Egypt's overall balance of payments (BoP) registered a surplus of $1.9 billion in the first quarter of the current 2016/17 fiscal year, an improvement on the deficit of $3.7 billion in the same period the year before, the Central Bank of Egypt (CBE) said in a statement on Thursday.
The CBE has attributed the overall surplus to the performance of the capital and financial account, which saw a surge in net inflow to reach $7.1 billion, as opposed to $1.6 billion in the same period the previous year, the statement said.
The current account deficit dropped by 13.4 percent from July to September 2016 to record $8.7 billion from $10 billion in the same period last year, due to a rise in commodity exports and a slump in import payments.
Commodity exports jumped by 11.2 percent, from $4.7 billion to $5.3 billion, while commodity import payments dropped by 5.5 percent to $13.9 billion, according to the CBE.
The bank said that the service surplus narrowed by 50.2 percent in the aforementioned period, as Egypt’s tourism revenues slumped by 56.1 percent on the same period in the last fiscal year, generating $758.2 million.
During that period, revenue from the Suez Canal dropped 4.8 percent, from $1.4 billion to $1.3 billion. The drop comes down to a decline of 2.7 percent in the overall cargo shipped through the vital Egyptian waterway, as well as a drop of 0.4 percent in the Special Drawing Rights (SDR) value against the US dollar.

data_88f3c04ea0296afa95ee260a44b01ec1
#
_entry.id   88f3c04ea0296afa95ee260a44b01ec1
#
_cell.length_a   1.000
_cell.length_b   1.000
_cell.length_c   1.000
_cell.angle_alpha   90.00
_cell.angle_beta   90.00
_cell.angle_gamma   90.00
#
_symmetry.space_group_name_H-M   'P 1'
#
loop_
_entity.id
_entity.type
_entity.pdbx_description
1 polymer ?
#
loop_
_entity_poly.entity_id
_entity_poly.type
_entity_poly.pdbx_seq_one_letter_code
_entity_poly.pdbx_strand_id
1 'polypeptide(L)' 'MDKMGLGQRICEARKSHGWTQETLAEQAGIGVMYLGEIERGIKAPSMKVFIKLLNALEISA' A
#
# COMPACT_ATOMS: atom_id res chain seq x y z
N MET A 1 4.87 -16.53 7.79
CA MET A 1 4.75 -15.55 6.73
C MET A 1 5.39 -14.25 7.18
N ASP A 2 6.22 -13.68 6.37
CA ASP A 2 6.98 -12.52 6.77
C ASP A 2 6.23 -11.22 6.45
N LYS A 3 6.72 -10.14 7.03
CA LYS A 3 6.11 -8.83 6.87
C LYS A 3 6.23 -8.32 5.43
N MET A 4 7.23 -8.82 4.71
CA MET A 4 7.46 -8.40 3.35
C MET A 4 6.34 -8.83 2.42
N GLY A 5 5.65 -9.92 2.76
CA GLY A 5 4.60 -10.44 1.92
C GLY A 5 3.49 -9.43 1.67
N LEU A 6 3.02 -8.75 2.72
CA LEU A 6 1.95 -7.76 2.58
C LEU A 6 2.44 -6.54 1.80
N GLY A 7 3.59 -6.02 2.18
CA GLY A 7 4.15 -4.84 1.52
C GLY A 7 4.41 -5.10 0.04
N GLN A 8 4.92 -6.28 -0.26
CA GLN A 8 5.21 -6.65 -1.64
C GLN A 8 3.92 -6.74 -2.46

Egyptians' overseas travel payments rose to $1.1 billion from $791.5 million due to a rise in visa-cards payments, the statement said.
Also, the net incoming transfers fell 21.3 percent from $4.32 billion to $3.39 billion, due to a decline in workers’ remittances, while net official transfers rose from $21.9 million in the same period last year to $33.8 million.
Foreign direct investment net inflows rose from $1.5 billion to $1.9 billion due to a rise in petroleum investment inflows.
The Thursday statement said that the CBE foreign liabilities saw a significant rise of inflow from $1.2 billion to $3.4 billion, attributed to an increase in deposits by Arab countries.